TruePath comments on High Time For Drug Policy Reform. Part 4/4: Estimating Cost-Effectiveness vs Other Causes; What EA Should Do Next - Effective Altruism Forum

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Comment author: TruePath 29 August 2017 06:59:00AM *  0 points [-]

I'm a huge supporter of drug policy reform and try to advocate it as much as I can in my personal life. Originally, I was going to post here suggesting we need a better breakdown of particular issues which are particularly ripe for policy reform (say reforming how drug weights are calculated) and the relative effectiveness of various interventions (lobbying, ads, lectures etc..).

However, on reflection I think there might be good reasons not to get involved in this project.

Probably the biggest problem for both EA and drug policy reform is the perception that the people involved are just a bunch of weirdos (we're emotionally stunted nerds and they are a bunch of stoners). This perception reduces donations to EA causes (you don't get the same status boost if its weird) and stops people from listening to the arguments of people in dpr.

If EA is seen as being a big supporter of DPR efforts this risks making the situation worse for both groups. I can just imagine an average lesswrong contributor being interviewed on TV as to why he supports dpr and when the reporter asks him how this affects him personally he starts enthusiastically explaining his use of nootropics and the public dismisses the whole thing as just weird druggies trying to make it legal to get high. This doesn't mean those of us who believe in EA can't quietly donate to dpr organizations but it probably does prevent us from doing what EA does best, determining the particular interventions that work best at a fine grained level and doing that.

This makes me skeptical this is a particularly good place to intervene. If we are going to work in policy change at all we should pick an area where we can push for very particular effective issues without the risk of backlash (to both us and dpr organiations).

Comment author: ChristianKleineidam 29 August 2017 10:07:29AM 0 points [-]

I don't think the average nootropics user would appear to have a goal of getting a legal high in a television broadcast.

It's more interesting for a journalist to tell a story about a computer programmer who takes LSD to help him with a difficult programming problem on which he worked for months without a satisfying answer than to tell a story about the computer programmer wanting to get high with LSD.

The story about how nerds in Silicon Valley do everything to enchance their performance is more interesting than the story about a random person taking drugs.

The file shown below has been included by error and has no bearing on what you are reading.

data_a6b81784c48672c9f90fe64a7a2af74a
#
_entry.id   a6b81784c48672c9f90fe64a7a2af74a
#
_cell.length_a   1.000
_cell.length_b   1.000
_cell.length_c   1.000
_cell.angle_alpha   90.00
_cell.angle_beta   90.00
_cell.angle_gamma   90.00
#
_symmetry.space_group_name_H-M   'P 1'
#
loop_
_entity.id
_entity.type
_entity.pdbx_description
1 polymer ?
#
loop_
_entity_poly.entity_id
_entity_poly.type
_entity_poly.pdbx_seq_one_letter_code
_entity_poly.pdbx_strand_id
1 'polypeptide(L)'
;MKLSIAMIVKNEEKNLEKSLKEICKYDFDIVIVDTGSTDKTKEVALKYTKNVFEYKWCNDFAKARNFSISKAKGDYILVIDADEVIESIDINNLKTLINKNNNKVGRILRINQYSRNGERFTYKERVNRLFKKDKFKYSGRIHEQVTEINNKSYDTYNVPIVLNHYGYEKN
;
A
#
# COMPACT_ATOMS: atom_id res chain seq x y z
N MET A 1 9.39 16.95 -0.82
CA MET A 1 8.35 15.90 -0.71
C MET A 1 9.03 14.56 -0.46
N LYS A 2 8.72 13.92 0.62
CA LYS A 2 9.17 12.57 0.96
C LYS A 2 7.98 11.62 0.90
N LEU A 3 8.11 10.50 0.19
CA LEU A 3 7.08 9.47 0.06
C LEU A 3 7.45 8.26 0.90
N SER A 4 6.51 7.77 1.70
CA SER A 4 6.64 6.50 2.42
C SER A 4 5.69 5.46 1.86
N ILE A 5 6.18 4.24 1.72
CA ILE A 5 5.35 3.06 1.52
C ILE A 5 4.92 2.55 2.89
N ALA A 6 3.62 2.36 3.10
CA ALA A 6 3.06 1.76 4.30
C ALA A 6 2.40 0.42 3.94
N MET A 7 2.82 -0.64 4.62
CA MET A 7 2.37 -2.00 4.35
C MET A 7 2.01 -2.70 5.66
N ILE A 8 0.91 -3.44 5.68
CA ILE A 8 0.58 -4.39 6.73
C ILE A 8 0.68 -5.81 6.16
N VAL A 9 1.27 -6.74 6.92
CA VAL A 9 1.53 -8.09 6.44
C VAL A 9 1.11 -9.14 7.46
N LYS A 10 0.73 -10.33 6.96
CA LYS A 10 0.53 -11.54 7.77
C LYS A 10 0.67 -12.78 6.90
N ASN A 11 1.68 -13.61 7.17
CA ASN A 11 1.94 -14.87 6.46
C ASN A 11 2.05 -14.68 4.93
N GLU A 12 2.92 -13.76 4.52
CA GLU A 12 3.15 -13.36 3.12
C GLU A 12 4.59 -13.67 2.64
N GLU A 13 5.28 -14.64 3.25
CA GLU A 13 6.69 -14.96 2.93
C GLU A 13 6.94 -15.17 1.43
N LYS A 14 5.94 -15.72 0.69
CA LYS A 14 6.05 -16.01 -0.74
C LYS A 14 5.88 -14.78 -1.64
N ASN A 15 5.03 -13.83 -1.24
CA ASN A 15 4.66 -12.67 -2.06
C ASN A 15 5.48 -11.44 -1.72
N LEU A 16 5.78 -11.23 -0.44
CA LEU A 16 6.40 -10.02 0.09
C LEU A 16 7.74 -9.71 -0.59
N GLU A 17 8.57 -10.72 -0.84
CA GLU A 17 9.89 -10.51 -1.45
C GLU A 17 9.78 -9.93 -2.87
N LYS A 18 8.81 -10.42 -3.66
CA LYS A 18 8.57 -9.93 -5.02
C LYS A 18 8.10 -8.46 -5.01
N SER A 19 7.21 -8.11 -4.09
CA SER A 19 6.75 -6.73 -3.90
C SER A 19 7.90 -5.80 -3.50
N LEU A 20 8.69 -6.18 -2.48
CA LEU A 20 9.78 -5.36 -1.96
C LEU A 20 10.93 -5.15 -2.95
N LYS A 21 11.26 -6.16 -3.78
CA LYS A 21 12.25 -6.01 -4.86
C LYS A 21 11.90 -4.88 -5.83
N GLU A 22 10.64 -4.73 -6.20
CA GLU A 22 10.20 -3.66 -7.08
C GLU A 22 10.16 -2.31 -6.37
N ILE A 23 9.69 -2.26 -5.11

More generally EA is also full of weird causes as Scott Alexander describes very well in his blog post about EA Global.

Comment author: MichaelPlant 29 August 2017 09:39:22AM 0 points [-]

You could have written the same thing 2 years ago replacing "drug policy reform" with "artificial intelligence" and made exactly the same argument: "AI is weird, it will damage EA, imagine interviewing an AI nerd like Elon Musk on tv, etc". Except lots of people now take AI seriously, it's received lots of public money and attention and lots is getting done.This is presumably because the arguments for AI were strong.

You seem to be presenting me with a Morton's Fork (a false dilemma caused by contradictory observations reaching the same conclusons): "if X is seen as weird, don't work on it. If X is not seen as weird, then it can't be neglected so there's no point working on it either." This can't be right, because it would rule out every cause.

I think the role EA fills in the world is exactly finding the important problems in the world others are ignoring, perhaps because those problems seem to weird, and then argue they are worth taking seriously. Notice there's something odd about saying "I've become convinced the arguments for X are very strong, but no one else will be convinced so let's abandon cause X". If you found argument for X persuasive, others probably will too and X is well worth working on. Clearly, we should avoid arguing for weird causes that would do no good. I didn't think DPR was important, now I think it's very substantial.

More generally, I think concerns about reputation and backlash our overstated (#spotlight effect), but I'd be open to someone showing me evidence to the contrary.